The dawn of man, a new species that originated in the heart of Africa. How did we migrate across the world? What evolutions and discoveries separated us from our animal brothers? Was there a reason we were spared the horrors of extinction or was it just dumb luck? I don’t have the answers to any of these questions, but Origin gives you a chance to play out these scenarios over and over again to find out.
Right off the bat you’re going to be struck by how pretty a game Origin is. The board is colourful and bright, the art on the box and cards has a beautiful cartoonish quality. But the real gems are the Tribe Pawns. They are big chunky wooden people, that vary in size(strength), colour and height(speed).
The goal`of the game is to expand across the world, completing objectives, controlling straits, hunting vicious beasts and evolving your knowledge. Each turn you will either Evolve, Migrate or Swap.
The Evolution action allows for new pawns to be added to the board. The new pawn must be placed in an empty area, but it must be adjacent to an area containing a pawn. Now, here’s where the Evolution comes in; the pawn you place must have at least two characteristics the same as the adjacent pawn (size, speed or colour) and where they differ the new pawn must always be superior by one level. For example, beside a dark brown pawn with a strength and speed of 1 you can place a dark brown pawn with a strength of 1 and a speed of 2. The game will start with the shortest, weakest pawn of any colour in central Africa. Migration will spread out from there. When you claim a new territory, you mark it by placing a village of your colour in the area and the pawn you used to settle it on top of the village.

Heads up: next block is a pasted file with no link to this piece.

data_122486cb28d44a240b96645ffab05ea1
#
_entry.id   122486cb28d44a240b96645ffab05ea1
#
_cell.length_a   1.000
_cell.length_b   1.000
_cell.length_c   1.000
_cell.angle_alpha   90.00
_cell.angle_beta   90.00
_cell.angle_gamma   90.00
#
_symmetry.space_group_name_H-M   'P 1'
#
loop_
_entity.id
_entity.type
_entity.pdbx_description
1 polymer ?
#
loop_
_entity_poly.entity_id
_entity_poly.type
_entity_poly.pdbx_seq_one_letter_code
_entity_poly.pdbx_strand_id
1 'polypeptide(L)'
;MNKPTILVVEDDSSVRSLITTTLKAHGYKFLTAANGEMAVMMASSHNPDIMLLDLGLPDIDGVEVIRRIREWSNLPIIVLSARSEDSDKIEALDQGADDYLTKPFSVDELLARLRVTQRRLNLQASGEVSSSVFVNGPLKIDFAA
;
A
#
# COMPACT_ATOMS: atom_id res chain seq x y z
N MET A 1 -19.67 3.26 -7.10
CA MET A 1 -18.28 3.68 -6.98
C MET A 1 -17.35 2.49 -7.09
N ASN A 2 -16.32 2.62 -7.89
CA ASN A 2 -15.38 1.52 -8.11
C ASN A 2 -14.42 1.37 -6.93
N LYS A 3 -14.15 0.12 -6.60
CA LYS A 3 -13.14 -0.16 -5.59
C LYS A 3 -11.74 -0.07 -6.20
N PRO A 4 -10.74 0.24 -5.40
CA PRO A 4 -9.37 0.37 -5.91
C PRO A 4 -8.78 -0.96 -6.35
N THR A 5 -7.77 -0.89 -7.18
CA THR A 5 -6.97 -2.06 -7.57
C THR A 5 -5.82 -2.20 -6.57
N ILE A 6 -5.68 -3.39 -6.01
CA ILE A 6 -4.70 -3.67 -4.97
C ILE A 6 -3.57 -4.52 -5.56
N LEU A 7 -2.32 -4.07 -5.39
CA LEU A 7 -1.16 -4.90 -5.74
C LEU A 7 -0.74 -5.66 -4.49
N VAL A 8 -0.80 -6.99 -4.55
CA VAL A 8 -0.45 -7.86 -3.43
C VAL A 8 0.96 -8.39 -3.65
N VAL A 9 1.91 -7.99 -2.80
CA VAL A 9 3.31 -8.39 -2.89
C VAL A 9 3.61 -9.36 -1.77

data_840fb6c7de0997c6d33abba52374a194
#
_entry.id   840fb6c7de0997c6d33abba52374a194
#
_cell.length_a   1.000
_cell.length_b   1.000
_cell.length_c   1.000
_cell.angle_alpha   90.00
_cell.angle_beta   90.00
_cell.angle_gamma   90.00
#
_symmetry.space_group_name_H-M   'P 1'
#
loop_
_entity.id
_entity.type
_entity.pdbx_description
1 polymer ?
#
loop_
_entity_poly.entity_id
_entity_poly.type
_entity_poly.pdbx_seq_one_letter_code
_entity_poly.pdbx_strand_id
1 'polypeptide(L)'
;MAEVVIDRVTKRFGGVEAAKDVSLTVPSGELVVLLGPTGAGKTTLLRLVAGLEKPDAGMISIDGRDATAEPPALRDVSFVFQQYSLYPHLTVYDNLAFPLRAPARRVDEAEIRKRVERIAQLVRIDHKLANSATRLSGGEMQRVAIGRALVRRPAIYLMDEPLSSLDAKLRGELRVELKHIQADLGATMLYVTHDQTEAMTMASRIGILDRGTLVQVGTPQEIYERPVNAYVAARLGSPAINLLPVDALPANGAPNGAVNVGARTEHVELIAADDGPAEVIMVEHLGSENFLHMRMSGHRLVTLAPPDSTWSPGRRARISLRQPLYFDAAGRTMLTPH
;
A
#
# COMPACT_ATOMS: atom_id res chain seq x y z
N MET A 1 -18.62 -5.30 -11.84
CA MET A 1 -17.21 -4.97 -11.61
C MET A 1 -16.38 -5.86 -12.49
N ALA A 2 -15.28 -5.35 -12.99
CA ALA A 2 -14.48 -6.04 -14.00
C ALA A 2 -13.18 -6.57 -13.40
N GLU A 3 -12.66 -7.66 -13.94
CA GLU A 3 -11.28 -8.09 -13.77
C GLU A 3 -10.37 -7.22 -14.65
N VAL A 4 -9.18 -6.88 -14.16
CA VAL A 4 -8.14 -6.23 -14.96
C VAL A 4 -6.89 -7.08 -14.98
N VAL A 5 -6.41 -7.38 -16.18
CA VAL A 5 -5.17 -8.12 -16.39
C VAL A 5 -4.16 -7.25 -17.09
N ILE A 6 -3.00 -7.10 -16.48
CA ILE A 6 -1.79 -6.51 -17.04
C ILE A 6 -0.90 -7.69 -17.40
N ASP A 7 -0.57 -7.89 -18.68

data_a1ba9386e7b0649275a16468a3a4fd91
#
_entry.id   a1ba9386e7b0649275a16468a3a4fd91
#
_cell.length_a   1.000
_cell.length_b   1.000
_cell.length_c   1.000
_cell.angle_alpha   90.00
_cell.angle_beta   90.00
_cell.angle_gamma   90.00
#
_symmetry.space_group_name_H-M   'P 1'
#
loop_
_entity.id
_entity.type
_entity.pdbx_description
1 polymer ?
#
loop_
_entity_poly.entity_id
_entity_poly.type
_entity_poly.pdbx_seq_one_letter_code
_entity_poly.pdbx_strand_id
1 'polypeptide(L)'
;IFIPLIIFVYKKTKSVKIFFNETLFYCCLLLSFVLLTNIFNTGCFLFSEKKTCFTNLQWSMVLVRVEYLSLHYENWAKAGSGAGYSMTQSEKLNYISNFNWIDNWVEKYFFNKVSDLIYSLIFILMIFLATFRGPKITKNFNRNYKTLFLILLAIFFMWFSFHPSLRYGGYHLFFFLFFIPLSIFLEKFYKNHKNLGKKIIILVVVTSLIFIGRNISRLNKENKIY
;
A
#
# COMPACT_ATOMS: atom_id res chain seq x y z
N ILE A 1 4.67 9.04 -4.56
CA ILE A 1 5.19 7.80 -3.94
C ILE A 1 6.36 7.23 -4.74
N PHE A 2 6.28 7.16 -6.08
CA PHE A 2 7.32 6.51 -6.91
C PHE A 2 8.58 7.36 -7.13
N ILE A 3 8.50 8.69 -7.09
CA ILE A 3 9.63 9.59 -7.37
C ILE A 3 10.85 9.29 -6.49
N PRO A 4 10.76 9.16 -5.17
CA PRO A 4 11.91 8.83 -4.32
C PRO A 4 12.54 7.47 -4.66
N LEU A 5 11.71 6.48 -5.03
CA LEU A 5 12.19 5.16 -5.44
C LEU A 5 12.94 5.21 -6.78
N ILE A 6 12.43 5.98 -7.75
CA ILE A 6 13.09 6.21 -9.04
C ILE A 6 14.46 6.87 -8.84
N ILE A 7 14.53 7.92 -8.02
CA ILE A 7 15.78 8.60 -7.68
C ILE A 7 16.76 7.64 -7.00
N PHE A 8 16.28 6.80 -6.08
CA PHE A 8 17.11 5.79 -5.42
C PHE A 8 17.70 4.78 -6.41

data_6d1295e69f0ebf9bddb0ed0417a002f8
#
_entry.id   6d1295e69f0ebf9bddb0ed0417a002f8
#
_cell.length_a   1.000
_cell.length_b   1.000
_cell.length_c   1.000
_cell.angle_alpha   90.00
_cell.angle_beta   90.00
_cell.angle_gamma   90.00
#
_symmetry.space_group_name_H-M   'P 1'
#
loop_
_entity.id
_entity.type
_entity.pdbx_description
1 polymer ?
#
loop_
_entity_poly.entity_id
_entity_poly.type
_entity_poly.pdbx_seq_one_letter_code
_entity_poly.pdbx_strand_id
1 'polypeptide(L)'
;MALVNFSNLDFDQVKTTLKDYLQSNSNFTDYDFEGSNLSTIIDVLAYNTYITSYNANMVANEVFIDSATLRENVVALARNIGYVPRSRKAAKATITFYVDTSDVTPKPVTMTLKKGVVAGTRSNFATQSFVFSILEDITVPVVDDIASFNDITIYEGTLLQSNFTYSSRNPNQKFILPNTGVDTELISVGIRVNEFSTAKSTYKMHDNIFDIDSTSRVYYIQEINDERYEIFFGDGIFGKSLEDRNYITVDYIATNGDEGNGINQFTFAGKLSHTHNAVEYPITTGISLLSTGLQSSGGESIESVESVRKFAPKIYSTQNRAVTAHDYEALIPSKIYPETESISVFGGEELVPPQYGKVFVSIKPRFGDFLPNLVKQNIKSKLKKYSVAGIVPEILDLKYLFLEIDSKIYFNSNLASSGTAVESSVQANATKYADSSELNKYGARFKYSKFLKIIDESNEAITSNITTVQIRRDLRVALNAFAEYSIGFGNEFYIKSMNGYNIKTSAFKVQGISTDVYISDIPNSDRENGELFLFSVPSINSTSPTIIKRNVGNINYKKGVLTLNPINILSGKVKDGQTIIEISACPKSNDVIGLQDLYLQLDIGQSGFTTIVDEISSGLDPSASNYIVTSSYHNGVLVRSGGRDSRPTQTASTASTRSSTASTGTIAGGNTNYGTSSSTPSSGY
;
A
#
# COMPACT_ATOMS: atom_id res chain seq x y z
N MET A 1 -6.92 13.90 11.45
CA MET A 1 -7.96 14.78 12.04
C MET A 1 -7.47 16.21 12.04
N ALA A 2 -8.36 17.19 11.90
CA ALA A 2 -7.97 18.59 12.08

Migration allows a player to move their pawns and villages around the board. Pawns can move spaces equal to their speed, even through occupied territories. As pawns move the villages go with them.
Finally players can Swap on their turn, a nice way of saying wage war. To Swap the players move according to the same rules as a Migration, but end their turn in a territory controlled by a weaker pawn. The active player takes control of the territory and the displaced player finds refuge in the territory that the active player left.
Now it’s time for the rewards. Depending on the colour territory you end on, you will get a reward for your action. Yellow, Orange, Brown and Purple territories provide cards and innovations that can help you throughout the game and provide end game points. Green territories yield Hunting Tokens worth 4-8 points. Straights connect the continents on the board and if you’re able to control both sides you claim the straight token worth 3-5 points.
Game end is triggered when one of four elements is exhausted. If either the cards, innovations, pawns or villages have run out, then each player gets one more turn and then it’s time to see how your group of early history humans stacked up.
Despite it’s amazing art and components, I haven’t seen Origin in a lot of peoples’ collections. It may be that, despite its simple appearance there is a lot of complexity going on. It has the look and feel of a territory control game, but points come to you in a variety of ways. It’s less about the amount of space you own and more about finding the best combinations of action and reward to advance your own people. There are a lot of things to think about each turn and right move is not always obvious. Or it just may be an unappreciated gem. Time will tell if this game will last or go the way of the Dodo.